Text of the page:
– T. Muhammad, JSC. Womiloju v. Anibire (2010) – SC.211/2002

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THE EFFECT OF BIAS ON A JUDGE

On the subject of bias, I make bold to say that the allegation once made is a serious one. This in my opinion is more serious because in this instance, the integrity of the Judge is being attacked. The language of bias is indicative of a deliberate action by the Judge to look outside the law and the facts to decide a matter. Accusing a judicial officer of bias is to say that the judicial officer is not fit to take over the responsibility of such great honour and a direct affront to the oath of office that he took on the day he was sworn in. In fact, a Judge is a representative of God on earth and therefore should imbibe the principle of justice and therefore jealously guide this divine calling. To be a judicial officer takes more than knowledge of the law and been intelligent but must more requires good character in both the strict and general sense of the word. An appeal on grounds of bias is a challenge on the character, the integrity of the judicial officer. It is a challenge that takes away from him the covering of decency as a judicial officer. I am going into all that to drive home the point that lawyers should be very careful in accusing a judicial officer of bias except when there is convincing evidence to buttress that. I make bold to say that the time has come for disciplinary action to be taken against lawyers who accuse a Court or Judge of bias which he can not establish. Once a Court has been accused of bias, unfortunately it cannot be taken back and no matter how clean the judicial officer is, there is a dent on his integrity even if it is by one person who earlier held him in high esteem. – EBIOWEI TOBI, J.C.A. Abdul v. State (2021)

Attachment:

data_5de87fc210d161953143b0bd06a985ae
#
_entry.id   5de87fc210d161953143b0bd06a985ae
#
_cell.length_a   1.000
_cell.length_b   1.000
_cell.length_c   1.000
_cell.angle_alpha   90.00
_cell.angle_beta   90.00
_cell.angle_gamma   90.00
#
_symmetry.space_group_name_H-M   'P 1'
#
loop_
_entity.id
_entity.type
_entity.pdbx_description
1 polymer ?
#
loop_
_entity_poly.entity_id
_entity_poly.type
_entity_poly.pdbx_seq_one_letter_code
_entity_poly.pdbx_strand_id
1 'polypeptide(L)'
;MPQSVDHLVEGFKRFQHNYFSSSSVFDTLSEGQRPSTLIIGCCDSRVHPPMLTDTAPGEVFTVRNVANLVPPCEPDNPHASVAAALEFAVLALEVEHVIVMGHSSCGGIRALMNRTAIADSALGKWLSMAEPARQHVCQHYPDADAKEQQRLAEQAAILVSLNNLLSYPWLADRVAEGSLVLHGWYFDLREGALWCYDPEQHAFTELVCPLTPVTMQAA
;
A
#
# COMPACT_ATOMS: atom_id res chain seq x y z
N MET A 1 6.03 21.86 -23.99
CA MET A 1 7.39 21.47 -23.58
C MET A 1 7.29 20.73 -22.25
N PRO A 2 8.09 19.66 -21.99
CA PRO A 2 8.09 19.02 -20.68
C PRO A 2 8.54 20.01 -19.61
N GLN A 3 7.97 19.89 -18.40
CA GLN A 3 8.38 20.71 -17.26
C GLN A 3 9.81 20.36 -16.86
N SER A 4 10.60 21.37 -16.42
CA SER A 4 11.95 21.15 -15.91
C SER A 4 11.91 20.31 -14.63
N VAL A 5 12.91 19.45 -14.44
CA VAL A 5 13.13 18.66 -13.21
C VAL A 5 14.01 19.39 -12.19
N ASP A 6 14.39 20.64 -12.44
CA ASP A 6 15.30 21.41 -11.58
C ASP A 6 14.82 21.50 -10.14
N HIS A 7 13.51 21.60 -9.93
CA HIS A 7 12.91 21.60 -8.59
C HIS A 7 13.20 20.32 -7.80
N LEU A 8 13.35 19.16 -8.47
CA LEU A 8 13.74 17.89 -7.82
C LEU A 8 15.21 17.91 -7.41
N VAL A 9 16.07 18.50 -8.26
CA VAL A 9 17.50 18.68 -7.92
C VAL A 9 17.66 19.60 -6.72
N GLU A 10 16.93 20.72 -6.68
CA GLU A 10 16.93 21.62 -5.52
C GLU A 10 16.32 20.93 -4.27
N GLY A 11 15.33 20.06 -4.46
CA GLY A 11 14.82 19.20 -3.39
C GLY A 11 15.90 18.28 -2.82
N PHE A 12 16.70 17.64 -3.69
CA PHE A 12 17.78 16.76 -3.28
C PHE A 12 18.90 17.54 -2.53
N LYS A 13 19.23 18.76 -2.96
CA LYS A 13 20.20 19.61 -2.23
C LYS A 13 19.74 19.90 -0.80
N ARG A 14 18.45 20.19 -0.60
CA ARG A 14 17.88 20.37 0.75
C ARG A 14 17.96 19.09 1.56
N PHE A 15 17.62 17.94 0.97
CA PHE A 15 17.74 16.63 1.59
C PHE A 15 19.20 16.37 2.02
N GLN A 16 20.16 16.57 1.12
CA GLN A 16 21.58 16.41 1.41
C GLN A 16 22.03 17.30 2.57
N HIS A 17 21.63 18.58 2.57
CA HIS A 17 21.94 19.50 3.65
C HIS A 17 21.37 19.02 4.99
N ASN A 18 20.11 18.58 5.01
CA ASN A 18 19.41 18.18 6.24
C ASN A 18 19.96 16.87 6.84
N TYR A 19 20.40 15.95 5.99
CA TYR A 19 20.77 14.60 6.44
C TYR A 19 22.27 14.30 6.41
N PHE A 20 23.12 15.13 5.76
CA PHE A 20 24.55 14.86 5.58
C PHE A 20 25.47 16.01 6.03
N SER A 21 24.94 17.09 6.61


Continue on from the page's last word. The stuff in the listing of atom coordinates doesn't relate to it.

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NATURE OF BIAS IN A PROCEEDING

‘Bias’, generally, is that instinct which causes the mind to incline toward a particular object or course. When a judge appears to give more favour on consideration to one of the parties before him, either in his utterances, attention or actions, which is capable of perverting the cause of justice, or where fair hearing cannot be said to take place, all in favour of the party he supports covertly or overtly, then an allegation of bias against him can be grounded. That of course is a Judicial bias. But where a trial has been conducted in which the authority of the court has fairly been exercised in consistence with the fundamental principles of justice embraced within the conception of the process of law, then there is said to be a fair hearing. This contemplates of allowing the parties equal opportunity to present evidence; to cross-examine witnesses and for the trial court to make findings which are supported by evidence.

– T. Muhammad, JSC. Womiloju v. Anibire (2010) – SC.211/2002